1955 – Kingdom of Cambodia, Ethiopia(Then including Eritrea), Honduras, Nicaragua, Peru

1956 – Dahomey (Today: Benin), Comoros, Egypt, Gabon, Mali, Mauritius, Somalia

1957 – Federation of Malaya (Today: Malaysia), Southern Rhodesia (Today: Zimbabwe)

1958 – Upper Volta (Today: Burkina Faso), Chad, Guinea, Kingdom of Laos, Nigeria

1959 – Brunei, Madagascar, San Marino, Tanzania, Tunisia

1960 – Bahamas, Cyprus, Gambia, Tonga

1961 – Burundi, Malawi, Mauritania, Paraguay, Rwanda, Sierra Leone

1962 – Algeria, Monaco, Uganda, Zambia

1963 – Kingdom of Afganistan, The Republic of Congo, Equatorial Africa, Fifi, Iran, Kenya, Morocco

1964 – Kingdom of Libya, Papua New Guinea, Sudan

1965 – Botswana, Lesotho

1967 – Zaire (Today: Democratic Republic of the Congo), Kiribati, Tuvalu, South Yemen

1968 – Nauru, Swaziland

1970 – Andorra

1971 – Switzerland

1972 – Bangladesh

1973 – Bahrain

1974 – Jordan, Solomon Islands

1975 – People’s Republic of Angola, Cape Verde, People’s Republic of Mozambique, São Tomé and Príncipe, Vanuatu

1977 – Guinea-Bissau

1978 – Moldova

1979 – Marshall Islands, Federated States of Micronesia, Palau

1980 – Iraq

1984 – Liechtenstein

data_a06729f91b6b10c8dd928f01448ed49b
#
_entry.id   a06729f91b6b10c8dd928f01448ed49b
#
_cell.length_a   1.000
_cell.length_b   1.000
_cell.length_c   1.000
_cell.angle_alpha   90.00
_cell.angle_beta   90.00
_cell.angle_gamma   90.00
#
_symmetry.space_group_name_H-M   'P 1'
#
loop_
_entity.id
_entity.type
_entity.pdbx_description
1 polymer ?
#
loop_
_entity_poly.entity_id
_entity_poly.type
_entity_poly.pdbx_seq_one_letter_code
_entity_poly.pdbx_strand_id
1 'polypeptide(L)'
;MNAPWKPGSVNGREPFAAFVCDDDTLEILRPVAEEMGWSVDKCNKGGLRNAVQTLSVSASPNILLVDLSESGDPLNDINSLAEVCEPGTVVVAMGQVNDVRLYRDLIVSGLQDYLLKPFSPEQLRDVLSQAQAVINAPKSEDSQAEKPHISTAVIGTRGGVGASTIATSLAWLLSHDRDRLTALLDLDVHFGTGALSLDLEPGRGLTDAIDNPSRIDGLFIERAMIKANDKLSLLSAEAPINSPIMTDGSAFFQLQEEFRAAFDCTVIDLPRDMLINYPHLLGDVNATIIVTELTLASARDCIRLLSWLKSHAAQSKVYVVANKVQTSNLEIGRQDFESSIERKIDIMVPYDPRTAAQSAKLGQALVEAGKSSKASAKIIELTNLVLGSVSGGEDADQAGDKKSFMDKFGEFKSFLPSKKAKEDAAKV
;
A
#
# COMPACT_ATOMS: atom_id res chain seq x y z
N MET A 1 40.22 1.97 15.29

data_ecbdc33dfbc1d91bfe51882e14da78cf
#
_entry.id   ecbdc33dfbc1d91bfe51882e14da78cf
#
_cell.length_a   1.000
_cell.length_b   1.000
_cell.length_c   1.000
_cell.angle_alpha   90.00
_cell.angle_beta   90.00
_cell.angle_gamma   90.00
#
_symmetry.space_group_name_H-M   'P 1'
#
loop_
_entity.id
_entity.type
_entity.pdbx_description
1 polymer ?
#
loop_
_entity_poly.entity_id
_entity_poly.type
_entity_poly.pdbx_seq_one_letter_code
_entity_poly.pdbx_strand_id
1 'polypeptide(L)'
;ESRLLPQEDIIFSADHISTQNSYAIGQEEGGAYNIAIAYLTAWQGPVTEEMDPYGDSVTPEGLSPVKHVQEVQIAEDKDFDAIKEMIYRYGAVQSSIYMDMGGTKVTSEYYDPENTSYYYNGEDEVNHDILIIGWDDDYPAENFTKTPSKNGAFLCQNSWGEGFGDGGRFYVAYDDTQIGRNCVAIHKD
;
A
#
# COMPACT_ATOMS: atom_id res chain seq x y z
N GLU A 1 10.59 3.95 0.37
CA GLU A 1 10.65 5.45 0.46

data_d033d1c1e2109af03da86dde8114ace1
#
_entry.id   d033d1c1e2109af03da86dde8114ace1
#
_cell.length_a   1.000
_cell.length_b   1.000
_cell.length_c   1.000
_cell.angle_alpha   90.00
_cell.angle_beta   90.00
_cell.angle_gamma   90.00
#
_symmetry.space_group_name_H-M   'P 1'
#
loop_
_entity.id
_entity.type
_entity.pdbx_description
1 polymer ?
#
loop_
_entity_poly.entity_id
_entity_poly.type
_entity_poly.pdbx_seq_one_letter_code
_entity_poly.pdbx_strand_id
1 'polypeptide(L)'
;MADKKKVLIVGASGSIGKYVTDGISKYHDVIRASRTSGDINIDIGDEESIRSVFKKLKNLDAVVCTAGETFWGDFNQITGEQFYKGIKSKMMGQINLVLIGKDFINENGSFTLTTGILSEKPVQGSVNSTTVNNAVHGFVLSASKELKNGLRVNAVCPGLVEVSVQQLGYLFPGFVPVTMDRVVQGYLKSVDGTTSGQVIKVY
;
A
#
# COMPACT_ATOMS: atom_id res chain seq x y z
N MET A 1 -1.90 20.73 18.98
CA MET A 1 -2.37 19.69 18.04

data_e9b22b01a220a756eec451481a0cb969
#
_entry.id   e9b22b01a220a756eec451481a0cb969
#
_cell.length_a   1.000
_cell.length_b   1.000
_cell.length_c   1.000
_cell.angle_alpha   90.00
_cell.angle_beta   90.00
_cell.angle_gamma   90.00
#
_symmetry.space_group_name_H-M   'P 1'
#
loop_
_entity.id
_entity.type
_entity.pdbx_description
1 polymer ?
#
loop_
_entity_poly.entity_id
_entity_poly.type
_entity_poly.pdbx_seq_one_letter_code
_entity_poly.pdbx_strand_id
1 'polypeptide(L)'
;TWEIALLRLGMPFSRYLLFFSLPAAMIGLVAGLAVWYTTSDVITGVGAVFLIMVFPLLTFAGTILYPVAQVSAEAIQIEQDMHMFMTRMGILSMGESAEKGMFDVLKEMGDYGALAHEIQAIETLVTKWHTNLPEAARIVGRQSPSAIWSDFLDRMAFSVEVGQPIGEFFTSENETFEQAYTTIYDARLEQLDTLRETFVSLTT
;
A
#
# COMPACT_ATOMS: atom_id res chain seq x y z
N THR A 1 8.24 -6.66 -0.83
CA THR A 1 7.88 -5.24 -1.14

1986 – Central African Republic

1989 – Namibia

1997 – Qatar

2002 – Timor-Leste

2003 – Oman

2005 – Kuwait

2006 – United Arab Emirates

2015 – Saudi Arabia

 

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Donna Henes is the author of The Queen of My Self: Stepping into Sovereignty in Midlife. She offers counseling and upbeat, practical and ceremonial guidance for individual women and groups who want to enjoy the fruits of an enriching, influential, purposeful, passionate, and powerful maturity. Consult the MIDLIFE MIDWIFE™

The Queen welcomes questions concerning all issues of interest to women in their mature years. Send your inquiries to thequeenofmyself@aol.com.

 

 

By Lady J-Ann

 

This woman has been kind, gentle,
and has much love,
All of this has been given with
the blessing of the Great Spirit above,
But Great Spirit gave her something
else and she didn’t know it…
The Great Spirit gave her
the blessing of being a warrior woman
as now her light is lit!

This warrior woman has come
fully alive today,
She is no longer anyone’s slave or prey,
She is taking back her life today,
And those who know who she truly is,
can stay.
No longer will she live the lives of others,
She will give back the blames and responsibilities of others
where it belongs,
For she also has the bear and wolf inside her,
which is now so very powerful
and uniquely strong.

The warrior woman now knows what road she must follow,
For others it will be to hard to swallow.
Her life was taken from her unknowingly many years ago,
And this warrior woman is taking back her life before the next winds blow.

Oh Sister Moon you give me the strength
as a warrior woman to conquer what’s on my path,
high above and way beneath,